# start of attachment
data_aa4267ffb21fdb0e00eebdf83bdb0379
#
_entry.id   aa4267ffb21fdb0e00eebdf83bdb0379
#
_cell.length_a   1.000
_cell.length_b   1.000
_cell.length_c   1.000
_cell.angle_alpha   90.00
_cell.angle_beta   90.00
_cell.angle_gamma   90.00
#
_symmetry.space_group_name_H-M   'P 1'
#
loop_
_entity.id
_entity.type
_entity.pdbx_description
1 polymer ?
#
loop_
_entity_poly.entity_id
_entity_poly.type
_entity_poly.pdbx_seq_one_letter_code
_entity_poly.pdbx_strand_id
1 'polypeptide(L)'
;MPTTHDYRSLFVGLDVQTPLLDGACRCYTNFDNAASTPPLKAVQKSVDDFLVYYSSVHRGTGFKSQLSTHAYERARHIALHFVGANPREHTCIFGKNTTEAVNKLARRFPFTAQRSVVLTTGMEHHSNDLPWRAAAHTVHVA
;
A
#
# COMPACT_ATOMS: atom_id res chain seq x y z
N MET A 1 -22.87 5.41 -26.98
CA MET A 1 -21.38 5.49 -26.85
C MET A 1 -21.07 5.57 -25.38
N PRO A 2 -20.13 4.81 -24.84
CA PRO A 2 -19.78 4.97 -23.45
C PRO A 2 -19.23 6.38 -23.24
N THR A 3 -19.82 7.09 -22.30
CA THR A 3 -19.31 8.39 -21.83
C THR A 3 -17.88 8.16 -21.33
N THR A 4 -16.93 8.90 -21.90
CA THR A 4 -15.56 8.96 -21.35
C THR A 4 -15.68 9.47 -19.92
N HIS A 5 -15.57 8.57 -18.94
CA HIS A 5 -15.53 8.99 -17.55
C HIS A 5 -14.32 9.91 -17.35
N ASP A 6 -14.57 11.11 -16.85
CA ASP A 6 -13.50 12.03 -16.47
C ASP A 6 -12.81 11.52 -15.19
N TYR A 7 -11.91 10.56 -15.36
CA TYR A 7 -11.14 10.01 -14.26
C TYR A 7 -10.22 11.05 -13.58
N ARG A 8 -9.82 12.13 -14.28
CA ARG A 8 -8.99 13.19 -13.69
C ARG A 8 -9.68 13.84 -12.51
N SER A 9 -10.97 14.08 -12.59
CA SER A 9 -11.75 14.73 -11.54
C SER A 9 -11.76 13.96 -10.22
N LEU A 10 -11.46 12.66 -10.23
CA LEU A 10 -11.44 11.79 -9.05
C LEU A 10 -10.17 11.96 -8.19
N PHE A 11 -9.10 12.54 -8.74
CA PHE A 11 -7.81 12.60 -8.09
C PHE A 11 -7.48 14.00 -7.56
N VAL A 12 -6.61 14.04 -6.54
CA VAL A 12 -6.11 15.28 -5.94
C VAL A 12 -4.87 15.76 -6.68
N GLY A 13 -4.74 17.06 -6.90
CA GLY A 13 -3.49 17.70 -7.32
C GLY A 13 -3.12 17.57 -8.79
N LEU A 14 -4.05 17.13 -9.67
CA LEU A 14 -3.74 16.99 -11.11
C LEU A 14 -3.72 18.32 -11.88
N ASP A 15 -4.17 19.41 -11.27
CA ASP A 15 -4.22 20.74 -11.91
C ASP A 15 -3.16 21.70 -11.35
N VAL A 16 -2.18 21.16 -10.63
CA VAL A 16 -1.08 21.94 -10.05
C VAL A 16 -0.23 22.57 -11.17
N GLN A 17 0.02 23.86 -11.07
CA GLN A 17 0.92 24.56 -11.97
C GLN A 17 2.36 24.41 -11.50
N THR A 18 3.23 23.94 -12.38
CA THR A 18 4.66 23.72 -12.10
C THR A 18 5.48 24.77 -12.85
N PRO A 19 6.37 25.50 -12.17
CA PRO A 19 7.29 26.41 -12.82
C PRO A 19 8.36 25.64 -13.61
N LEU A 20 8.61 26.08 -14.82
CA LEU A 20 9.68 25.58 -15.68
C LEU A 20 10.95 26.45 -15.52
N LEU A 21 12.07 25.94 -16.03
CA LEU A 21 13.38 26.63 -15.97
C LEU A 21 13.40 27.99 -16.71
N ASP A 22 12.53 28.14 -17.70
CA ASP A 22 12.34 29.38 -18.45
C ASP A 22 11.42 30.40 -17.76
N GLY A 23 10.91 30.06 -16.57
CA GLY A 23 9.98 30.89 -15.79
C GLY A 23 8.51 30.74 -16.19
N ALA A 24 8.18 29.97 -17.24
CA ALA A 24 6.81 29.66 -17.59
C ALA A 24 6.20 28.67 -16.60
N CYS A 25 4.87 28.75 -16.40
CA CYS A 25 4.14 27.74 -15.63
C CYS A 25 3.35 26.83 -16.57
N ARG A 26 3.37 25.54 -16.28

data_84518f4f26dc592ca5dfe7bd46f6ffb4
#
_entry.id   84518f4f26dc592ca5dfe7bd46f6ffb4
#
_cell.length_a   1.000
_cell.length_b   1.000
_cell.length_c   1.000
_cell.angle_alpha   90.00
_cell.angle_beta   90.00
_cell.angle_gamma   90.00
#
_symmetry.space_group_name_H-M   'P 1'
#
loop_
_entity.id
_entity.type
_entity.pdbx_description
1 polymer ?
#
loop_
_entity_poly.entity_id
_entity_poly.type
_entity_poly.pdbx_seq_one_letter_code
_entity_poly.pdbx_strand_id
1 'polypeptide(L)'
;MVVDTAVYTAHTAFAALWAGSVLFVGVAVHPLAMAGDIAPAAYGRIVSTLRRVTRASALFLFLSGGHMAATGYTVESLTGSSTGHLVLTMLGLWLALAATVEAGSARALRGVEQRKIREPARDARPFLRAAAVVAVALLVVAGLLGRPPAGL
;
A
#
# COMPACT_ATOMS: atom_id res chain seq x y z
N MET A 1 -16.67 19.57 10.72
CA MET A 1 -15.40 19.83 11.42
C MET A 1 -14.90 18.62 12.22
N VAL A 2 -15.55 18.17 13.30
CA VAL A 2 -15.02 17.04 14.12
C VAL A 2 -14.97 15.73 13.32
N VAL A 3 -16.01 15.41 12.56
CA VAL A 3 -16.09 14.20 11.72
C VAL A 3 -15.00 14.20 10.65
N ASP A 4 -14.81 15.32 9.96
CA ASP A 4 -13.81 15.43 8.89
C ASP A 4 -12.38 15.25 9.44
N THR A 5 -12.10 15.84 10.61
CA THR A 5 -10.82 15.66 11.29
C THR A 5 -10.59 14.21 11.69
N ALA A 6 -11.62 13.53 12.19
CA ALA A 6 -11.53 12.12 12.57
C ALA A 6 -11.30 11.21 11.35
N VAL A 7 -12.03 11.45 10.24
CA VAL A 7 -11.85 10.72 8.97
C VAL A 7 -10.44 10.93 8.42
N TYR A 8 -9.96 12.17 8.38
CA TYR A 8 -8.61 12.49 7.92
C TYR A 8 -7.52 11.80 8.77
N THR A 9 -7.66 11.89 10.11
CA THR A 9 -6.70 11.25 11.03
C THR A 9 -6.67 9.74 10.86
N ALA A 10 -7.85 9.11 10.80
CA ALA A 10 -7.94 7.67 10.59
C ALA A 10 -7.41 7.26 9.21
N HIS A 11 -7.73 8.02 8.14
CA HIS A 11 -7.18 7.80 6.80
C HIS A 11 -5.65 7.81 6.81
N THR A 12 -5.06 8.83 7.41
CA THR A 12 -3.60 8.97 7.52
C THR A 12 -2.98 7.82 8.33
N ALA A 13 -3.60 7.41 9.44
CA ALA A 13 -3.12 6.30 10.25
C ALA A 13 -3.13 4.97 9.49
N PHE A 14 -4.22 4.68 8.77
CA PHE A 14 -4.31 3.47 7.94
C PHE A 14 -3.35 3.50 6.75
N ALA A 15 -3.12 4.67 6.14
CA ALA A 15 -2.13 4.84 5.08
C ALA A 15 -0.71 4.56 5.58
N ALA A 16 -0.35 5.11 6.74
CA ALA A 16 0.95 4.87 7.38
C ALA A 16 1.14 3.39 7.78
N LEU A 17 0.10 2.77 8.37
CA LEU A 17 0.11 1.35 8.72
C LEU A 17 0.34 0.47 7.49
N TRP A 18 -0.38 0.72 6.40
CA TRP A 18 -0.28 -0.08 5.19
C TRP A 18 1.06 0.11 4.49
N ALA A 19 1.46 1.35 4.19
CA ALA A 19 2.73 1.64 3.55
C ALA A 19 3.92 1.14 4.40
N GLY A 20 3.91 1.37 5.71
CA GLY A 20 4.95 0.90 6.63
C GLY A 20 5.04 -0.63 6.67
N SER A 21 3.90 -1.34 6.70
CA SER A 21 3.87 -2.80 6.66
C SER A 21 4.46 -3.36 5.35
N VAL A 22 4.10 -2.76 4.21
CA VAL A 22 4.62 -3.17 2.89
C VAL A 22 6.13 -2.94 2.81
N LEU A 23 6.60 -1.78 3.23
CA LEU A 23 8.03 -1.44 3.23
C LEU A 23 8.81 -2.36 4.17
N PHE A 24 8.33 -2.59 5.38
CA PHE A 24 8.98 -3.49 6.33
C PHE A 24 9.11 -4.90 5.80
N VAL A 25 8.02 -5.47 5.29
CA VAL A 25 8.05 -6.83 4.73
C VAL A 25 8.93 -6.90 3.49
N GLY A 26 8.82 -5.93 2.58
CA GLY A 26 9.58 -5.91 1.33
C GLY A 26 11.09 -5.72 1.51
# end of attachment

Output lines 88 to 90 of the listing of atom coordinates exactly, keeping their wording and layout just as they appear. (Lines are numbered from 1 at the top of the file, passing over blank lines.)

N LEU A 20 8.61 26.08 -14.82
CA LEU A 20 9.68 25.58 -15.68
C LEU A 20 10.95 26.45 -15.52